On 27 September 2023, the Court of Appeal for Gibraltar found in favour of Mr Jordan Martinez (‘Mr Martinez’) in his appeal against the sentence handed down in the Supreme Court on 23 May 2023.
Mr Martinez’s sentence was reduced from 14 months to 7 months’ imprisonment.
Following a guilty plea at the Supreme Court of Gibraltar for one count of assault occasioning actual bodily harm (the ‘Offence’), Mr Martinez, represented by Isolas LLP Partner Neil Costa (‘Mr Costa’) and Senior Associate Justin Rodriguez (‘Mr Rodriguez’), was sentenced to 18 months’ imprisonment reduced to 14 months’ imprisonment (60.8 weeks) on account of the early guilty plea (the ‘Sentence’). On the advice of Mr Costa, Mr Martinez decided to appeal the Sentence to the Court of Appeal for Gibraltar (the ‘Court‘).
During Mr Costa’s oral submissions before the Court, he argued that the sentence of the Supreme Court should be quashed on the following four grounds, namely that:
(a) the Sentence was manifestly excessive (the ‘First Ground’);
(b) the Supreme Court Judge’s (the ‘Learned Judge’) application of the law was wrong in principle, which is not discussed due to insufficient space to cover the technical complexity of the legal arguments;
(c) the Learned Judge failed to have regard or sufficient regard to applicable case-law (the ‘Third Ground’); and
(d) the Learned Judge failed to have regard or sufficient regard to relevant mitigating circumstances (the ‘Fourth Ground’).
The First Ground
Mr Costa submitted that the Learned Judge erred in his consideration and application of the Sentencing Council’s Guidelines for England and Wales in respect of the offence of assault occasioning actual bodily harm (the ‘Sentencing Guidelines‘).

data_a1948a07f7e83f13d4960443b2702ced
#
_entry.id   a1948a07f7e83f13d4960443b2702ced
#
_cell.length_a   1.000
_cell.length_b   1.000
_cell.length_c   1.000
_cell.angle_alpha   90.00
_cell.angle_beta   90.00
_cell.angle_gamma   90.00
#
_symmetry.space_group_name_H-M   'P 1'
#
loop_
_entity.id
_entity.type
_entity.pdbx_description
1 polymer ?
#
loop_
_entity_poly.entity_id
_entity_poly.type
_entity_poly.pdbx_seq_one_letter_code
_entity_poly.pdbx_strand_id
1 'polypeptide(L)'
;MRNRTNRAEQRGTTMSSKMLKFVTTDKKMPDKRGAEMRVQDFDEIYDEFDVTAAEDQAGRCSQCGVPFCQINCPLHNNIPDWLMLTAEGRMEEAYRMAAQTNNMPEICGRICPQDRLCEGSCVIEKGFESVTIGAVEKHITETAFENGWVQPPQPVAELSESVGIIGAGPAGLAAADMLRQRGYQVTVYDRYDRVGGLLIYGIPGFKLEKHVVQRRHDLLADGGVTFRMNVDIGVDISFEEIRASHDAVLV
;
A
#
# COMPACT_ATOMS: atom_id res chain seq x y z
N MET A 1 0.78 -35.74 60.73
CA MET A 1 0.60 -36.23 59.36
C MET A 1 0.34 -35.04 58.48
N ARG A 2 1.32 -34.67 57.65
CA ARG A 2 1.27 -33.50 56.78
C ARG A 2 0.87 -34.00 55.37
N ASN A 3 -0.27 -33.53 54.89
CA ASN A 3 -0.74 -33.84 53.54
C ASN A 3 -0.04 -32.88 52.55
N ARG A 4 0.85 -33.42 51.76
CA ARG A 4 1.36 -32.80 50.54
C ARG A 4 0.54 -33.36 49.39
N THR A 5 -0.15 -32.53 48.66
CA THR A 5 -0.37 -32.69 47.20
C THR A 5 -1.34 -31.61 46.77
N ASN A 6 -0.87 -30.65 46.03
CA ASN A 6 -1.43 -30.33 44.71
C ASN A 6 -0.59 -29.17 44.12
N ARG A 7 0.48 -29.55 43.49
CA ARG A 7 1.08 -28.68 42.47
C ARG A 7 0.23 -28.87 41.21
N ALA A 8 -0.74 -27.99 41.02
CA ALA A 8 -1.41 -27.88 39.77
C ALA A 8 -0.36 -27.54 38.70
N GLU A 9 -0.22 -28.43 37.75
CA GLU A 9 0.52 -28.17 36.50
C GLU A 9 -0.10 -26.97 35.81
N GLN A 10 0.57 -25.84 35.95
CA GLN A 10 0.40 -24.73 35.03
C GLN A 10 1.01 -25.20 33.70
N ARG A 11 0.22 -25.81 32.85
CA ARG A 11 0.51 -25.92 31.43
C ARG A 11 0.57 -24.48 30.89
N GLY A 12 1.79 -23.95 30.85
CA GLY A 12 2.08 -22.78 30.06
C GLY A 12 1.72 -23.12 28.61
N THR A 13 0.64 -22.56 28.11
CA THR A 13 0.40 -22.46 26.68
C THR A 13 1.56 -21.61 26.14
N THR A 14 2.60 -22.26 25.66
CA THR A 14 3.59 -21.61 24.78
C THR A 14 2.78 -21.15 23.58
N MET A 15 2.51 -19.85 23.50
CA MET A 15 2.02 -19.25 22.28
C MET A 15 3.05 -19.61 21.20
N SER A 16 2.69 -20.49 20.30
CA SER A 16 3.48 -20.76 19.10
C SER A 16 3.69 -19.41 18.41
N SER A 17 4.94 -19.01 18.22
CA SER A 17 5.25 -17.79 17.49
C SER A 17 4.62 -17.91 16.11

In terms of culpability, Mr Costa stated that the Learned Judge correctly noted that: ‘the starting point for… [the] offence is 36 weeks’ custody with a range of high-level community order to 1 year 6 months’ and that the Learned Judge erred in determining that the starting point for the Offence was one of 18 months’ imprisonment. Such a starting point, Mr Costa argued, fell at the very top end of the custody range within the relevant culpability category and was manifestly excessive in the light of the facts, especially when the facts were considered in the light of the applicable domestic case-law.
In relation to harm, Mr Costa submitted that this was an offence that fell squarely within category 3 for harm or, at its highest, at the lower end of category 2.
In essence, Mr Costa argued that the Learned Judge erred in finding that the Offence was so serious, and that Mr Martinez’s culpability and the harm caused to the victim were so great, that a starting point of 18 months’ imprisonment was the lowest possible applicable starting point for an offence of this nature.
The Third Ground
Additionally, Mr Costa argued that the Learned Judge failed to have regard or sufficient regard to applicable case-law both in respect of categorising the culpability and the harm arising from the Offence.